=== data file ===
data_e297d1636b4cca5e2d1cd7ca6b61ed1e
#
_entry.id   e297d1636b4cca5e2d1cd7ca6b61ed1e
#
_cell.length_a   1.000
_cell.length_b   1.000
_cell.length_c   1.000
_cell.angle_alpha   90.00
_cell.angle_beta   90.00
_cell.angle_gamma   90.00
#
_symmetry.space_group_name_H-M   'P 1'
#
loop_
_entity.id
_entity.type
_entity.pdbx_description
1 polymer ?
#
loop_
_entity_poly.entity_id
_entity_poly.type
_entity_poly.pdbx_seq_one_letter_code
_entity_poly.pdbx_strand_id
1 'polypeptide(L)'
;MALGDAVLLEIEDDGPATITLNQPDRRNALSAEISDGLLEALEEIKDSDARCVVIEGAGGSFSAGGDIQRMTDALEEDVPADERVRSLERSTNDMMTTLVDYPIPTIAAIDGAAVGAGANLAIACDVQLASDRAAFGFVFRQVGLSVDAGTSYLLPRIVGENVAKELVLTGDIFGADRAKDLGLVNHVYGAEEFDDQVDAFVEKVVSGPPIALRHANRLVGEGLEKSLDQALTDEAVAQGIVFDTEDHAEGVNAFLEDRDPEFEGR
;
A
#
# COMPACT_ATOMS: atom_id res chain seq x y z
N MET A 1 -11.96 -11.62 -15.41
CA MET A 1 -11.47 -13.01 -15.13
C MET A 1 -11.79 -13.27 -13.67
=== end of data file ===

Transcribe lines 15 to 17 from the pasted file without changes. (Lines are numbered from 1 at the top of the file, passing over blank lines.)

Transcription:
_entity.id
_entity.type
_entity.pdbx_description